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More and more architecture and engineering firms are rethinking the creative process, trading traditional concepts of rigid hierarchical structure for a new model intended to foster spontaneous, informal interaction. Open office environments are the most conspicuous factor, although elements of corporate branding are also being subtly integrated into the workplace. For Walter P Moore’s new national headquarters, Gensler pursued a holistic approach that seamlessly blends public image and creative performance. The project began with the architect and client working together to find the best location, with Walter P Moore eventually leasing three floors of the Fulbright Tower in downtown Houston. The move from its suburban site to a more central location was completed earlier this year. Not only is the engineering services firm now closer to most of its major clients, the Fulbright Tower (designed by Caudill, Rowlett, and Scott, and built in 1982) is connected to a network of offices, shops, and restaurants. Also, the windows of the new headquarters overlook dynamic views of the city, including the recently completed Discovery Green Park. Adding to the Fulbright’s allure was its proximity to the Houston Metro Light Rail, allowing convenient access to and from downtown and the Texas Medical Center. The new headquarters contain a broad range of engineering disciplines and administrative services on levels 10 through 12. Recognizing that maximizing communication among these diverse departments is essential to successful interoffice collaboration, the design team cut through the concrete floor plates to create a triple-height atrium and inserted an interconnecting stair. By locating major conference rooms, break areas, and key support departments around this central core, the design encourages constant circulation and opportunities for interaction between those who might otherwise only see coworkers from their own department. Expanding on this idea of collaboration, Gensler distributed flexible meeting spaces throughout the office. Large tables for informal meetings are scattered throughout the open plan, and pairs of private offices share small conference rooms digitally wired for presentations. On the middle floor, large conference and presentation rooms are similarly equipped for this technical capability. The primary presentation room, centrally located just off the reception area and known as the “visionarium,” employs a trio of LCD projectors to display and “walk” clients through detailed three-dimensional BIM projects. Tying all of these public spaces together, the interconnecting stair serves as a focal point for employees and visitors alike. Walter P Moore wanted to create a technical centerpiece to showcase its dedication to innovative design, so the team at Gensler suggested Walter P Moore hold a competition among its engineers from around the country to design a stair that would “defy gravity.” The winning design, by Mark Waggoner, PE, a principal in the firm’s Austin office, adapts a concept for cantilevered banks of seats used in stadium projects. Each run uses the basic elements of a stair as components of a hybrid Vierendeel truss. Guardrails, composed of 1.5-inch diameter cable typically used in long-span roof construction, function as the top chord of the truss. The stair treads, each individually pre-cast from high-strength concrete, form the bottom chord. Large-diameter steel rods make up the connecting web, and the entire assembly is cantilevered from vertical steel members at the top of each run. The elimination of a traditional stringer results in a stair that appears to float in space with no support from the floor below. Marco Bernal, PE, a senior associate in the Houston office, designed the landings and bridge.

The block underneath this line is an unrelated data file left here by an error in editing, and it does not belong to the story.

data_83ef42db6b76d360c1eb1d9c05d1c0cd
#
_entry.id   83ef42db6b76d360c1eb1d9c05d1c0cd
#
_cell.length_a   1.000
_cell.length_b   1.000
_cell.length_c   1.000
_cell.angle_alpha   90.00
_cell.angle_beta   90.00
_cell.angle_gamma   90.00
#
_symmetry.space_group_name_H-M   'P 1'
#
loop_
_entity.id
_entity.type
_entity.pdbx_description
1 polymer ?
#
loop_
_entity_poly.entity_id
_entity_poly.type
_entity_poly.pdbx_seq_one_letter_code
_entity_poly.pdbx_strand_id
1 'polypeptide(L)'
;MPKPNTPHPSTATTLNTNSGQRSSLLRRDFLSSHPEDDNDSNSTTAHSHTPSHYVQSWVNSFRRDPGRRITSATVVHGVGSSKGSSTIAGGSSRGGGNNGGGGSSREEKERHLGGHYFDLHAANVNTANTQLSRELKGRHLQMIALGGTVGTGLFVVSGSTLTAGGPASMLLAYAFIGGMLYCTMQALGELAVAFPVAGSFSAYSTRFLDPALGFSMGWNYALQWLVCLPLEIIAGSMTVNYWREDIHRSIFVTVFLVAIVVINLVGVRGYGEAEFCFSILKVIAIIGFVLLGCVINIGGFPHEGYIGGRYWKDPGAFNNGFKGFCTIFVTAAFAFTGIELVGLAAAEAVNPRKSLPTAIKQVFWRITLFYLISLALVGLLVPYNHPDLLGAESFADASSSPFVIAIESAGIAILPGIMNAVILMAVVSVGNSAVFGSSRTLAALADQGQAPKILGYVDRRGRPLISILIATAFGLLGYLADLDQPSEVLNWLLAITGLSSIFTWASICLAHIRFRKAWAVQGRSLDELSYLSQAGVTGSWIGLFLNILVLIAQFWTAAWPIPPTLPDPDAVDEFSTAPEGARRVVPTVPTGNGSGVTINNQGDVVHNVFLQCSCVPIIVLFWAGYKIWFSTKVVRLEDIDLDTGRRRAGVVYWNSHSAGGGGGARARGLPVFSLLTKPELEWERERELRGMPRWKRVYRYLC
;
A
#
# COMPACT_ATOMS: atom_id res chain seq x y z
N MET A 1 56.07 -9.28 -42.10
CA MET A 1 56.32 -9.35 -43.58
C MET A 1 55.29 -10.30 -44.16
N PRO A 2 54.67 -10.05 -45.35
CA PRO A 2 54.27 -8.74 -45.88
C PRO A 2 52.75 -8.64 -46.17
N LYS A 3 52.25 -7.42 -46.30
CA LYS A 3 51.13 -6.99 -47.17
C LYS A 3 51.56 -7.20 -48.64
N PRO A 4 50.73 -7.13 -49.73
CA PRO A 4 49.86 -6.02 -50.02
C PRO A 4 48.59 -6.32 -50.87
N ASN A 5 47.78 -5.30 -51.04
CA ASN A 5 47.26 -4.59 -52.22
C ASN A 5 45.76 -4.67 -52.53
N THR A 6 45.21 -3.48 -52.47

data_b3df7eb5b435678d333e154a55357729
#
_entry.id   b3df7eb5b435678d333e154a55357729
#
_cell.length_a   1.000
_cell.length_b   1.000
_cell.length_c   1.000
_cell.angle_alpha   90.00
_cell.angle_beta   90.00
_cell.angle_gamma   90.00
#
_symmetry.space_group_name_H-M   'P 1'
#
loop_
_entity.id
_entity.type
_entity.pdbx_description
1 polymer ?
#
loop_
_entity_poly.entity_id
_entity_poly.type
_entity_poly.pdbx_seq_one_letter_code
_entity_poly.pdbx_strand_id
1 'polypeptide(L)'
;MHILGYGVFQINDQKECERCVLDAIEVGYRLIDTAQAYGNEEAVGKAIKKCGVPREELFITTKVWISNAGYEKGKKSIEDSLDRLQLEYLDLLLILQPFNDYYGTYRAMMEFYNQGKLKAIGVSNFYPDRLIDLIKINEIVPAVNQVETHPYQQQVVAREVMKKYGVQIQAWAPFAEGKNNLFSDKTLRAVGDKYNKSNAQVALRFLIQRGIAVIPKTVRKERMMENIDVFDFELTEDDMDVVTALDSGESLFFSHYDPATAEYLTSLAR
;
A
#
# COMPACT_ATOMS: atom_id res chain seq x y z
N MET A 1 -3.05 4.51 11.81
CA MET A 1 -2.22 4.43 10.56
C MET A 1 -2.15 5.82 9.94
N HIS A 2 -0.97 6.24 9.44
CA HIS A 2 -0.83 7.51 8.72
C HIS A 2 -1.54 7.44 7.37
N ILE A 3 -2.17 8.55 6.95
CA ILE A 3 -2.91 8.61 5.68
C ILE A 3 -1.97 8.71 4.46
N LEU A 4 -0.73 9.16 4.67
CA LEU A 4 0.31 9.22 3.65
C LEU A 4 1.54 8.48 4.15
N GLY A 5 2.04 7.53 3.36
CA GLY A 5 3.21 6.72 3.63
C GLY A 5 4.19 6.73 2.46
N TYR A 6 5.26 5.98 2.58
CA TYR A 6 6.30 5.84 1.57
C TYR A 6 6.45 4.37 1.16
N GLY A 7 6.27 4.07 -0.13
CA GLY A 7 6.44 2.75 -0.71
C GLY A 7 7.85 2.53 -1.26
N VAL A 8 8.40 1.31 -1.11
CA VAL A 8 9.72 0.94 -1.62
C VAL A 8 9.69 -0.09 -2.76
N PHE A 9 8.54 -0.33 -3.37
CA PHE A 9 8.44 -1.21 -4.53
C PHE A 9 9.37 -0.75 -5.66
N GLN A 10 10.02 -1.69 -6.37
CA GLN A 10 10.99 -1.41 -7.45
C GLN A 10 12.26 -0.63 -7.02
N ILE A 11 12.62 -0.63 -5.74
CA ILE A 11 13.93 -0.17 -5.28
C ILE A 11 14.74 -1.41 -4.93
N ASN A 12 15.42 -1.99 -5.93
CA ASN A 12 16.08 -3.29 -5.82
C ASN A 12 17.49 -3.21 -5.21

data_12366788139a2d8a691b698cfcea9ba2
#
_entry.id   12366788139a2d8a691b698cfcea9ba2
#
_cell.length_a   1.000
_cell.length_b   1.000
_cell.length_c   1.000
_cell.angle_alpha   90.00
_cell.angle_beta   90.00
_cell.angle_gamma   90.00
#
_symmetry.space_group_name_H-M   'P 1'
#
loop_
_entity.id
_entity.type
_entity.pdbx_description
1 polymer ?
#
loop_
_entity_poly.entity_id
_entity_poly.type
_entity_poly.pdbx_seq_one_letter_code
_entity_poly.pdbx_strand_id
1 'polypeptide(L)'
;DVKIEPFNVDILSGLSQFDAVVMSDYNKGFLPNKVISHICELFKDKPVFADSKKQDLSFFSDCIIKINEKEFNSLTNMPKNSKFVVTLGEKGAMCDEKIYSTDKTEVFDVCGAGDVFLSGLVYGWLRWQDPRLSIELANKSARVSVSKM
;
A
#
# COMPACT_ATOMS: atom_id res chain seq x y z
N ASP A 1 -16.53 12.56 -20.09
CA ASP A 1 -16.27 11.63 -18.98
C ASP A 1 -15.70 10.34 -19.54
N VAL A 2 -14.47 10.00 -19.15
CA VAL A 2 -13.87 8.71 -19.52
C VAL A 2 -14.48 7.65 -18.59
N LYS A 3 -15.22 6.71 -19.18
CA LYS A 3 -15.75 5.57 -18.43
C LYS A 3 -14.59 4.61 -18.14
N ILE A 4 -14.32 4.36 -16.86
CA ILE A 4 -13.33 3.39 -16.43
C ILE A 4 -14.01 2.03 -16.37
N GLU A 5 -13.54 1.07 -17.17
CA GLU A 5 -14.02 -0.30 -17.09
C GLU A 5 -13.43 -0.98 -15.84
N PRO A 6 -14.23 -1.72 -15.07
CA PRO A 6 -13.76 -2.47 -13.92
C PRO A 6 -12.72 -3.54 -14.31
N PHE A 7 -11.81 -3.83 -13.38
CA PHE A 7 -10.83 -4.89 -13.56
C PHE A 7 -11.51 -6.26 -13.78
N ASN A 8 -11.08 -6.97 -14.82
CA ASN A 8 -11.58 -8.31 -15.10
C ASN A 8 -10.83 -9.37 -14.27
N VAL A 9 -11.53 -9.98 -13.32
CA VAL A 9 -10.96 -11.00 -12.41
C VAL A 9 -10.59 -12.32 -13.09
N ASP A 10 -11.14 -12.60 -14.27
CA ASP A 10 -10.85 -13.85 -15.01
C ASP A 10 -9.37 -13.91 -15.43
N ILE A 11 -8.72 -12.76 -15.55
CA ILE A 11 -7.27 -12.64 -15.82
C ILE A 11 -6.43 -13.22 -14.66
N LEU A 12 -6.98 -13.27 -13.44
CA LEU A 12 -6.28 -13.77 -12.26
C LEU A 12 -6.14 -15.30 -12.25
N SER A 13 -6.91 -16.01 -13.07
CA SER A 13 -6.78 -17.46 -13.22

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Texas Architect Nov/Dec 2008: High-Preformance Design  

Texas Architect is the official publication of the Texas Society of Architects, each edition features recently completed projects and other...

Texas Architect Nov/Dec 2008: High-Preformance Design  

Texas Architect is the official publication of the Texas Society of Architects, each edition features recently completed projects and other...